October 29, 2007

Chen Shows His Hand

Taiwan President Chen Shui-bian showed his hand on Monday and revealed that it is firmly ensconced in Uncle Sam’s glove. In an interview with the influential Financial Times (reported here by MSNBC) Chen said that he would not use missiles against China “without seeking the United States' opinion first.”

With this one revealing statement Chen clearly shows that Taiwan will respectfully defer to its creator even in matters of life and death. That is unless the looming threats of Chinese missile attacks used to justify American arm sales to the economically challenged island are themselves bogus.

Chen attempted to clarify his unpopular popular referendum on the island’s sovereign status with this tongue-twister: “It is not a referendum that moves towards independence but one that rejects unification.” Ah, politics. His statement neatly reflects the latest “independence or unification” pubic opinion polls that show well over half of the country wanting status quo indefinitely or decision later.

Meanwhile, Taiwan mutual funds are getting the green light to buy mainland stocks, Taiwan insurance giant Fubon is planning a joint venture across the straits in Xiamen, and so the economic integration slowly grows repeating the process by which China coolly absorbed Hong Kong and Macau.

October 17, 2007

The Dalai Lama's Dumb Move

Until 1959 the Dalai Lama (at right in the photo) was a regular in Beijing, meeting with Chairman Mao, jockeying for position as the official reincarnation of the 10th Panchem Lama of Tibetans. From earlier times there is uncertainty as to which of two contenders is the true 11th Panchem Lama.

Since his abortive uprising - an event more than one investigator has shown was broadly (if not overtly) conducted with American and British covert operations - and move to India, the Dalai Lama has raised untold million$ in his quest to return to Tibet as the true reincarnation.

Although never mentioned by the New York Times/WashingtonPost/Associate Press editorial line, the Dalai Lama does not want to "free" Tibet but ensure himself and his chosen successors as heirs to Tibet's ancient and oppressive theocracy. Read this year's explanation of his policy.

After meeting earlier with President Bush behind closed doors, the Dalai Lama chose today to accept the Congressional Gold Medal from the United States Congress. The medal is awarded to civilians (the congressional Medal of Honour is specifically for military service) for outstanding achievement in the national interest of the United States. But in what way has the Dalai Lama served the USA's national interest?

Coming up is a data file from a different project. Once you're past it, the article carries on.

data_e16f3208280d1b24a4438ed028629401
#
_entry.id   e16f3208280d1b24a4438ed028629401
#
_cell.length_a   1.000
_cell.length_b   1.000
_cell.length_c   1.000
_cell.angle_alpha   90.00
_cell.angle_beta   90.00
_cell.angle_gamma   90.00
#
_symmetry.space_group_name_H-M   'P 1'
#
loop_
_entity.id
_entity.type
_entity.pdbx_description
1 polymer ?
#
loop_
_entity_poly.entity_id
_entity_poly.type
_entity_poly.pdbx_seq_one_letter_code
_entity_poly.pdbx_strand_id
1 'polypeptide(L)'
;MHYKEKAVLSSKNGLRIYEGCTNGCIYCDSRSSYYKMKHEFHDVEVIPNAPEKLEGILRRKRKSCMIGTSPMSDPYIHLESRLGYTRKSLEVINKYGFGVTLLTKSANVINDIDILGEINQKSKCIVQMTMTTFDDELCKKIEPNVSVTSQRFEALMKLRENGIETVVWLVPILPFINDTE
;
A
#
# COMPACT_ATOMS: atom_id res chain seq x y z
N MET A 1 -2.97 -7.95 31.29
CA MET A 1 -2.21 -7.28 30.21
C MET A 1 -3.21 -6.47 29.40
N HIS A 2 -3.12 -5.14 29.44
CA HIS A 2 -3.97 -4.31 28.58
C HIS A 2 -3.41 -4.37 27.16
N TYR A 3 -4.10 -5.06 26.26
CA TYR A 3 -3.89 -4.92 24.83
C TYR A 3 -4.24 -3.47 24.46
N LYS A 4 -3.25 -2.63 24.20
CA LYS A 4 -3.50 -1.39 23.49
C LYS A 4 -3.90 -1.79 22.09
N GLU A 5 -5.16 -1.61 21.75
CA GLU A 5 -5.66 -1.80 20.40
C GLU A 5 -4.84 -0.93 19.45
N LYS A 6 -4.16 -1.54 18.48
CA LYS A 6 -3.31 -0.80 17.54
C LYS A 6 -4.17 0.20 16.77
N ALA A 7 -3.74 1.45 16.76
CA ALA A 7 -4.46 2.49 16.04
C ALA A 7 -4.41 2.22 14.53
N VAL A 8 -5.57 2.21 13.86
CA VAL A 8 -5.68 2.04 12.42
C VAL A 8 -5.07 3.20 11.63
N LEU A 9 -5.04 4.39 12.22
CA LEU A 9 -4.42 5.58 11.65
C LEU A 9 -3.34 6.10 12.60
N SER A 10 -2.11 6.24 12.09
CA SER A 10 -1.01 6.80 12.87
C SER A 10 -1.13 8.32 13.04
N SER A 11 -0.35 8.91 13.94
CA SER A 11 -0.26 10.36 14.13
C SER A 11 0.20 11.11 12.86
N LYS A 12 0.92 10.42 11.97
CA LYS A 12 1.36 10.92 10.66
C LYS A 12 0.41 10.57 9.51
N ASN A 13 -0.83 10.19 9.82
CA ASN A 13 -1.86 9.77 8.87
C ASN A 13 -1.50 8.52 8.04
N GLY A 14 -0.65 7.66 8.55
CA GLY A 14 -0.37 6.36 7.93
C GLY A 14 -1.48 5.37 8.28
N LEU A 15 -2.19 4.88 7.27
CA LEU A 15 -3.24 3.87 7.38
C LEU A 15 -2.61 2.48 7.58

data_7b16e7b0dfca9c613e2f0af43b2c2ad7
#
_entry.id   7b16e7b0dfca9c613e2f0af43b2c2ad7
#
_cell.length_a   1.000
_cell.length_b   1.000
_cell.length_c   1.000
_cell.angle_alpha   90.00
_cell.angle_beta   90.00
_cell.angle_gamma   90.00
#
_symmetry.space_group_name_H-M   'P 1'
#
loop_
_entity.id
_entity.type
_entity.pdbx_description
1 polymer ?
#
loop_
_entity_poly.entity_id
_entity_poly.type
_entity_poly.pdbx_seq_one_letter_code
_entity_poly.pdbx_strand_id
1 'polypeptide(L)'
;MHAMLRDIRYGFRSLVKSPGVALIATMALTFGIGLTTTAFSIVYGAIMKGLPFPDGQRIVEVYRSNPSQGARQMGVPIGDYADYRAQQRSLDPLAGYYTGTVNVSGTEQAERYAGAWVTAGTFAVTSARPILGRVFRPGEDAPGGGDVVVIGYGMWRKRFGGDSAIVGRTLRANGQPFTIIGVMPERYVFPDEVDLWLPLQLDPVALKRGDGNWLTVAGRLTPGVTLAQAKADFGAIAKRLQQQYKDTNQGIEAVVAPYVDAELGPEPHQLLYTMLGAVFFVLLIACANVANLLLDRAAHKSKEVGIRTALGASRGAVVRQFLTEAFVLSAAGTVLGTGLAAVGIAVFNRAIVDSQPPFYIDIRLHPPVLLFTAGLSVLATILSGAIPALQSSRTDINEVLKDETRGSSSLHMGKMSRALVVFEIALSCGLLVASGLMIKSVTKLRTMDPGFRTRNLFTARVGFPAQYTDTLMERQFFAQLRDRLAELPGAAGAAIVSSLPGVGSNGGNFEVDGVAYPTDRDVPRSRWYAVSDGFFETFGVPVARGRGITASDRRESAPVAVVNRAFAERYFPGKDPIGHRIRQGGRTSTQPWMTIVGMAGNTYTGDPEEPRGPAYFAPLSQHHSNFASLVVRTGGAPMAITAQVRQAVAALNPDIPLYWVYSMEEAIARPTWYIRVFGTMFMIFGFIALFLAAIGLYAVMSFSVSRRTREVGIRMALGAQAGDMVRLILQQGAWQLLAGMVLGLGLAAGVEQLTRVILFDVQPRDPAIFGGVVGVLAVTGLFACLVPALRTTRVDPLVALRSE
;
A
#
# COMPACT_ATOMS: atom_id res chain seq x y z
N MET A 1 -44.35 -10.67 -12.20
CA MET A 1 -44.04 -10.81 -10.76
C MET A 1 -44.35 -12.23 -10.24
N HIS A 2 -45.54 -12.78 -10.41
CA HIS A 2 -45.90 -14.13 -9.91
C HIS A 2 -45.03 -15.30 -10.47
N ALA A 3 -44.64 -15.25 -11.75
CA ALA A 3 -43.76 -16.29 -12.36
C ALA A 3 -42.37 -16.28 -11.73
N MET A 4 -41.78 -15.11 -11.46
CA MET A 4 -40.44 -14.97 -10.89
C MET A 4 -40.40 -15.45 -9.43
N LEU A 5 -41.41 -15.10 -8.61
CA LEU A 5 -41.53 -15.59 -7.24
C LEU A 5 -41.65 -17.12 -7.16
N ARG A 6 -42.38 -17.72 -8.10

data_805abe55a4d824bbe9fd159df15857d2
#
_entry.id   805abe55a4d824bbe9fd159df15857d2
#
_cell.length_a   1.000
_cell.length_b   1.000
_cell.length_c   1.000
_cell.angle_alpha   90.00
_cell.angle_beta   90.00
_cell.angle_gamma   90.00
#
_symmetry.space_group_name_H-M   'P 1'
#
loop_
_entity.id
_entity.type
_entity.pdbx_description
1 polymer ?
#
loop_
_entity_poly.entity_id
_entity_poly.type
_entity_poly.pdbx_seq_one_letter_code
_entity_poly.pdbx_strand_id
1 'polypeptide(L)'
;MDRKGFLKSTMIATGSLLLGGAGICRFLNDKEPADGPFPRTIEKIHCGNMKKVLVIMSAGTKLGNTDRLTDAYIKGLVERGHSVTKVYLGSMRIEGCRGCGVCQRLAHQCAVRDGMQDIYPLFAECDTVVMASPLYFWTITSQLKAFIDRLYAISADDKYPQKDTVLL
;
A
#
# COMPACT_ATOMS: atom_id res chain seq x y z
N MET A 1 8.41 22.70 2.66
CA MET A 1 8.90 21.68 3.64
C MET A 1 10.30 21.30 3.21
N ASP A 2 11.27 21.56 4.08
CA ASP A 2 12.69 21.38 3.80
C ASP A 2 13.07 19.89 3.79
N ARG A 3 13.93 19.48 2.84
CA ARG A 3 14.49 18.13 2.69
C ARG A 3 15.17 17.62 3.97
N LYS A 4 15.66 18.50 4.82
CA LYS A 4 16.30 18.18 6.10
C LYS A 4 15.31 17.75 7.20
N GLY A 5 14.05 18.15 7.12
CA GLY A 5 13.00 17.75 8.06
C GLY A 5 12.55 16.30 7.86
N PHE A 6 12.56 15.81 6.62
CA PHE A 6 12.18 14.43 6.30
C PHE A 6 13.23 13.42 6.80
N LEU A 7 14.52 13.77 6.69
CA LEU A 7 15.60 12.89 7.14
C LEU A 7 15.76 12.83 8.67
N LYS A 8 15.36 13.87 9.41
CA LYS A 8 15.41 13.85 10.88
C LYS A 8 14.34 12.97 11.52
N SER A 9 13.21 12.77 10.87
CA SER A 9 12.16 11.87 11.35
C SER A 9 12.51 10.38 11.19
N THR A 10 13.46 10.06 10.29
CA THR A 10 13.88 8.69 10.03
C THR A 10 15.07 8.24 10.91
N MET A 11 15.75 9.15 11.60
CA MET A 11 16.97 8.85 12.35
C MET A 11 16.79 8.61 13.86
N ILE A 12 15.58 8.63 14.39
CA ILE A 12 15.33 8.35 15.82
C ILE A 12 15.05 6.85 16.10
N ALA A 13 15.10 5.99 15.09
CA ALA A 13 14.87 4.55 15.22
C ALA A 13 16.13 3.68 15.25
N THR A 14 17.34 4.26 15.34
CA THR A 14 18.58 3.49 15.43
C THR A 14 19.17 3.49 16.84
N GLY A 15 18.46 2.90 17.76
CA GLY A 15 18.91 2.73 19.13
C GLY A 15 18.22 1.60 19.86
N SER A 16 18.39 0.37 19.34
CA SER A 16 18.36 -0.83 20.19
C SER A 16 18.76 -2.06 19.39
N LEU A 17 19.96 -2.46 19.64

A lot was made of the "harsh words" from the Beijing government in response to the ceremony in Washington. But how can the government of China not view this odd coronation as yet another American unilateral decision over an internal Chinese matter?

In accepting this inappropriate award the Dalai Lama tarnished his image forever. That he would accept a medal from a group of politicians (with abysmal approving ratings) that allow (if not encourage) the USA military, its contractors, and executive agencies to torture and abuse human rights around the world reflects how completely out of touch he is.

For people outside the celebrity party circuit and for many Chinese he can no longer be viewed as an unbiased voice for peace but as a tool of the American government.

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October 10, 2007

Taiwan Sees Double

October is festival time in China - before the Mid-Autumn Festival, an ancient lunar tradition - are the national days of the Chinese Republic, October 1 to celebrate the founding of the People's Republic in 1949 and October 10 (or Double Ten) for the founding of the first Republic in 1911.

Last week was a week-long holiday (a "Golden Week") for urban Chinese and was marked by an upsurge in consumer spending (how American!) and travelling. Today is Double Ten holiday in Taiwan marked by an ugly display of militarism - a parade of missiles, armored vehicles, and painted soldiers.

Taiwan President Chen Shui-bian smiled and waved and played the petty dictator despite dwindling political support and historic low approval ratings. It has been almost 20 years since Taiwan saw fit to celebrate with a military parade. Is it a last ditch effort by Chen and his US and Japanese backers to provoke a confrontation with Beijing? We'll find out by March ...

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